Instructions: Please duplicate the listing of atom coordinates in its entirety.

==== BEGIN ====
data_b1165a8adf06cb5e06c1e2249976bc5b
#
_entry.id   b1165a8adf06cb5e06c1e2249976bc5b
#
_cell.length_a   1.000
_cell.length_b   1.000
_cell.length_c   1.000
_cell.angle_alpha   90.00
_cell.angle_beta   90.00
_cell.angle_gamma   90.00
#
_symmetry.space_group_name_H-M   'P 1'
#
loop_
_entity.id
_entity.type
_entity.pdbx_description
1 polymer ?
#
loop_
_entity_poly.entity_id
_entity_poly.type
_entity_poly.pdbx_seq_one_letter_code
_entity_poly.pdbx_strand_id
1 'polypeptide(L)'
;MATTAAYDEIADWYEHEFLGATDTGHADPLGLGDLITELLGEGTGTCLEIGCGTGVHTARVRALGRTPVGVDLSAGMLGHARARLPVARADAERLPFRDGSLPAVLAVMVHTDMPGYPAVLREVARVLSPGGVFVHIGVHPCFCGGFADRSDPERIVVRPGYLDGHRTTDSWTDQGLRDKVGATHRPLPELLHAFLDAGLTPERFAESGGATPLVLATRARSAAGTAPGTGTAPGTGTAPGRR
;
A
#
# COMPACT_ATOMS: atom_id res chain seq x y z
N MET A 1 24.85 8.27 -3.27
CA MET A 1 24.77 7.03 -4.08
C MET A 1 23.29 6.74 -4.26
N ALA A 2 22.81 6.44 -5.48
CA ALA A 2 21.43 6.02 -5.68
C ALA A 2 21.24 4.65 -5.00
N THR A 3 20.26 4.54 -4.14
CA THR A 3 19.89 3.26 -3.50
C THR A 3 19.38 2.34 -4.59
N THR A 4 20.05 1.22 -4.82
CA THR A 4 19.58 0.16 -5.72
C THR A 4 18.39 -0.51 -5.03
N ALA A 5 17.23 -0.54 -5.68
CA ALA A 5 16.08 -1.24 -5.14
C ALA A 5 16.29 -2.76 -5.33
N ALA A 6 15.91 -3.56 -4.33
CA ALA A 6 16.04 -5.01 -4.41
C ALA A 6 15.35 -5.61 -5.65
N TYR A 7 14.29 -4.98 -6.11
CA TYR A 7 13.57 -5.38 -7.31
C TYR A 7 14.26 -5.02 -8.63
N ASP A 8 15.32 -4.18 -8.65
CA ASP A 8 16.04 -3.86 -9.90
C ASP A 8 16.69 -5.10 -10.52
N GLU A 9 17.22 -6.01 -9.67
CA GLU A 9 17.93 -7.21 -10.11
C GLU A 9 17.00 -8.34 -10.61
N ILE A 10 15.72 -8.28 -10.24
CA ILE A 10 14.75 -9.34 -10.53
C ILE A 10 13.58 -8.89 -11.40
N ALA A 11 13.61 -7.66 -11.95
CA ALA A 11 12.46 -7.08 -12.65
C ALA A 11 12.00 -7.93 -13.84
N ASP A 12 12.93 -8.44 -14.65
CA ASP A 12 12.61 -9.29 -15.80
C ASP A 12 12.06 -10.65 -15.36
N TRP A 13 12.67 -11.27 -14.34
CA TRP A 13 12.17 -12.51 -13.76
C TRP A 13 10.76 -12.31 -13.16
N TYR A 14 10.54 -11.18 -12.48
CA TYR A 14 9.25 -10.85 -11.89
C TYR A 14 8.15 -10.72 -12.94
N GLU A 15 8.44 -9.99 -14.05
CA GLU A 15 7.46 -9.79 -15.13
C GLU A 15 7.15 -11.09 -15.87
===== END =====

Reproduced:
data_b1165a8adf06cb5e06c1e2249976bc5b
#
_entry.id   b1165a8adf06cb5e06c1e2249976bc5b
#
_cell.length_a   1.000
_cell.length_b   1.000
_cell.length_c   1.000
_cell.angle_alpha   90.00
_cell.angle_beta   90.00
_cell.angle_gamma   90.00
#
_symmetry.space_group_name_H-M   'P 1'
#
loop_
_entity.id
_entity.type
_entity.pdbx_description
1 polymer ?
#
loop_
_entity_poly.entity_id
_entity_poly.type
_entity_poly.pdbx_seq_one_letter_code
_entity_poly.pdbx_strand_id
1 'polypeptide(L)'
;MATTAAYDEIADWYEHEFLGATDTGHADPLGLGDLITELLGEGTGTCLEIGCGTGVHTARVRALGRTPVGVDLSAGMLGHARARLPVARADAERLPFRDGSLPAVLAVMVHTDMPGYPAVLREVARVLSPGGVFVHIGVHPCFCGGFADRSDPERIVVRPGYLDGHRTTDSWTDQGLRDKVGATHRPLPELLHAFLDAGLTPERFAESGGATPLVLATRARSAAGTAPGTGTAPGTGTAPGRR
;
A
#
# COMPACT_ATOMS: atom_id res chain seq x y z
N MET A 1 24.85 8.27 -3.27
CA MET A 1 24.77 7.03 -4.08
C MET A 1 23.29 6.74 -4.26
N ALA A 2 22.81 6.44 -5.48
CA ALA A 2 21.43 6.02 -5.68
C ALA A 2 21.24 4.65 -5.00
N THR A 3 20.26 4.54 -4.14
CA THR A 3 19.89 3.26 -3.50
C THR A 3 19.38 2.34 -4.59
N THR A 4 20.05 1.22 -4.82
CA THR A 4 19.58 0.16 -5.72
C THR A 4 18.39 -0.51 -5.03
N ALA A 5 17.23 -0.54 -5.68
CA ALA A 5 16.08 -1.24 -5.14
C ALA A 5 16.29 -2.76 -5.33
N ALA A 6 15.91 -3.56 -4.33
CA ALA A 6 16.04 -5.01 -4.41
C ALA A 6 15.35 -5.61 -5.65
N TYR A 7 14.29 -4.98 -6.11
CA TYR A 7 13.57 -5.38 -7.31
C TYR A 7 14.26 -5.02 -8.63
N ASP A 8 15.32 -4.18 -8.65
CA ASP A 8 16.04 -3.86 -9.90
C ASP A 8 16.69 -5.10 -10.52
N GLU A 9 17.22 -6.01 -9.67
CA GLU A 9 17.93 -7.21 -10.11
C GLU A 9 17.00 -8.34 -10.61
N ILE A 10 15.72 -8.28 -10.24
CA ILE A 10 14.75 -9.34 -10.53
C ILE A 10 13.58 -8.89 -11.40
N ALA A 11 13.61 -7.66 -11.95
CA ALA A 11 12.46 -7.08 -12.65
C ALA A 11 12.00 -7.93 -13.84
N ASP A 12 12.93 -8.44 -14.65
CA ASP A 12 12.61 -9.29 -15.80
C ASP A 12 12.06 -10.65 -15.36
N TRP A 13 12.67 -11.27 -14.34
CA TRP A 13 12.17 -12.51 -13.76
C TRP A 13 10.76 -12.31 -13.16
N TYR A 14 10.54 -11.18 -12.48
CA TYR A 14 9.25 -10.85 -11.89
C TYR A 14 8.15 -10.72 -12.94
N GLU A 15 8.44 -9.99 -14.05
CA GLU A 15 7.46 -9.79 -15.13
C GLU A 15 7.15 -11.09 -15.87